Report: Female orgasm in genes
LONDON, England (Reuters) -- Women who have difficulty reaching orgasm can blame it on their genes.
Like heart disease, anxiety and depression, scientists discovered in a study of 1,397 pairs of female twins that there is a genetic basis to female orgasm.
"We found that between 34 percent and 45 percent of the variation in ability to orgasm can be explained by underlying genetic variation," said Tim Spector, of the Twin Research Unit at St Thomas' Hospital in London.
"There is a biological underlying influence that can't be attributed purely to upbringing, religion or race."
Other studies have attributed differences in the ability to achieve orgasm to cultural, religious and psychological factors.
Between 12 to 15 percent of women don't have orgasms compared to about 2 percent of men. Males are also quicker at 2.5 minutes, while the average time it takes for a woman to reach orgasm is 12 minutes, according to Spector.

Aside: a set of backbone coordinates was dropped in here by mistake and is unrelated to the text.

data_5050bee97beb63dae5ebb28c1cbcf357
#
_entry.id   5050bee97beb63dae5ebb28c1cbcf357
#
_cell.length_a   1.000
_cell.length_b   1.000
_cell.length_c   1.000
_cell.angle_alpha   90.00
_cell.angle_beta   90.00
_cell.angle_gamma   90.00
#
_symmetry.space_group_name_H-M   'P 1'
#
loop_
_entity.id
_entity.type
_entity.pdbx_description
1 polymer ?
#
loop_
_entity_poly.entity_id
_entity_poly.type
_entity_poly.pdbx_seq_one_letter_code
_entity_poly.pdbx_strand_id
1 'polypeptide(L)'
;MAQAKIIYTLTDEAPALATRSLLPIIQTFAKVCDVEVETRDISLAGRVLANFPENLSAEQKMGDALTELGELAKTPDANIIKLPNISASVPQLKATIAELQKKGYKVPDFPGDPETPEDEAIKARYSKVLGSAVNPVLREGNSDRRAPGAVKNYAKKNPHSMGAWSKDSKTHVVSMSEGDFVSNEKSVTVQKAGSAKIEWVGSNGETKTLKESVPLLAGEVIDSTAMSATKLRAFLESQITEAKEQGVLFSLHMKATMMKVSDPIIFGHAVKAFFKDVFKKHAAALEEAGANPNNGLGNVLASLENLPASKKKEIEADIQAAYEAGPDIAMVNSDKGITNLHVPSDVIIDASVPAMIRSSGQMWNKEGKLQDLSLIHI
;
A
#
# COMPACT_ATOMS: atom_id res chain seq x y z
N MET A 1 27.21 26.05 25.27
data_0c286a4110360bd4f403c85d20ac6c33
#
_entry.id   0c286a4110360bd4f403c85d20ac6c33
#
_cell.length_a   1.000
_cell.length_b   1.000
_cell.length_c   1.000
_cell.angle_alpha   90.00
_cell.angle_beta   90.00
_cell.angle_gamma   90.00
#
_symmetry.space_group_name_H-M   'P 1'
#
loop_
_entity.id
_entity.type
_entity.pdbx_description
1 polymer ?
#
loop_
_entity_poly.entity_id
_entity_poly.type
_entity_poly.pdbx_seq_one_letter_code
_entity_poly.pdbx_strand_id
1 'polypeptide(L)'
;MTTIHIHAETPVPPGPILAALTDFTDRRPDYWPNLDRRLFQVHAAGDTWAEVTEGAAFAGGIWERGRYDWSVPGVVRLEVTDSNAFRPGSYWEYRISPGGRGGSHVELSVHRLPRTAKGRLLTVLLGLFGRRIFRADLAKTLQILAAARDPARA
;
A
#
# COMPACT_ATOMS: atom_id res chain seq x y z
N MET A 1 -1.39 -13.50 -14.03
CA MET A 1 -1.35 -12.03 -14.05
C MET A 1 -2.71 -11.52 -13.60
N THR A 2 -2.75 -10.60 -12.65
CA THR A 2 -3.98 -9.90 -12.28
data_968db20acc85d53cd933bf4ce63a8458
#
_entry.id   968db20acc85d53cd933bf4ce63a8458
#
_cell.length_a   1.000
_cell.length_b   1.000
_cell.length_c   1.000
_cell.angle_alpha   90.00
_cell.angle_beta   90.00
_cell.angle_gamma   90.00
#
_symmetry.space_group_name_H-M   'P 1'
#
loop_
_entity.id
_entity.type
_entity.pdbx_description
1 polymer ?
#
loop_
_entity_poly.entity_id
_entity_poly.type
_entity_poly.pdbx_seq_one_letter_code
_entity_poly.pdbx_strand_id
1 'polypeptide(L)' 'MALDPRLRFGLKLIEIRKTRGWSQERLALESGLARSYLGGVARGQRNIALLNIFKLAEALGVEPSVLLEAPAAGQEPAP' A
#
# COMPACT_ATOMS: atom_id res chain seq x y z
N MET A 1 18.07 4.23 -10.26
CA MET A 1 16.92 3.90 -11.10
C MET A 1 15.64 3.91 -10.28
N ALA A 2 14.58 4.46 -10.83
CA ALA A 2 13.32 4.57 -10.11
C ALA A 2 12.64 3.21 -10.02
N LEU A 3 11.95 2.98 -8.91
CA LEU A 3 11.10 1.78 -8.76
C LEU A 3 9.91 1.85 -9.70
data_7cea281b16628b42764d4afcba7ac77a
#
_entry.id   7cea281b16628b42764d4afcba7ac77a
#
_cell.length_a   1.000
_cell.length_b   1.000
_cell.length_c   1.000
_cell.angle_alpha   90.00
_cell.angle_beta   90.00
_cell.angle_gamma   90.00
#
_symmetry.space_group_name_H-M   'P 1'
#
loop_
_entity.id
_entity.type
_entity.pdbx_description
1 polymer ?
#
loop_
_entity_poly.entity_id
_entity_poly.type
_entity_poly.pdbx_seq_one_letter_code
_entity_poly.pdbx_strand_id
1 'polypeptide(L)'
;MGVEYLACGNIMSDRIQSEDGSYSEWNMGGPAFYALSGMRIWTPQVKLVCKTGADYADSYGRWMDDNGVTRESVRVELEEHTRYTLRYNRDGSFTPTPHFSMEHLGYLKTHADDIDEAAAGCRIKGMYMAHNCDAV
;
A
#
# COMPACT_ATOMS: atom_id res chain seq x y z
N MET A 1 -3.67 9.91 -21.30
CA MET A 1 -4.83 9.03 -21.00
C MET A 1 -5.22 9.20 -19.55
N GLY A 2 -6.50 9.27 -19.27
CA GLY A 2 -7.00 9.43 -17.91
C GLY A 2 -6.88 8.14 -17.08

"Why is there this biological difference between the sexes? The fact that some of this is heritable suggests that evolution has a role," he told a news conference.
Spector suggested reaching an orgasm could be a way for women to assess whether a man would make a good long-term partner. It may also increase fertility, according to some theories.
In a study of identical and non-identical twins published on Wednesday in the journal Biology Letters, Spector and his team found huge variations when they surveyed them about sexual problems.
One in three women, or 32 percent, said they never or infrequently had an orgasm. But 14 percent said they always had an orgasm during intercourse.
"More women were able to orgasm during masturbation, with 34 percent always reaching orgasm," the researchers said in the journal.
The frequency of orgasm was higher for identical twins with a partner and by themselves which suggests a clear genetic impact, said Spector.
"There is something biological that explains some of this large variation between women," he said, adding that many genes could be involved.
If scientists could discover which genes and how they function, it could potentially pave the way for future therapies to treat women who cannot reach orgasm.
But Spector said orgasm is a very complex process which is poorly understood. Little research has been done because it is still a taboo subject.
Anatomical and biological features and psychological factors may all play a part.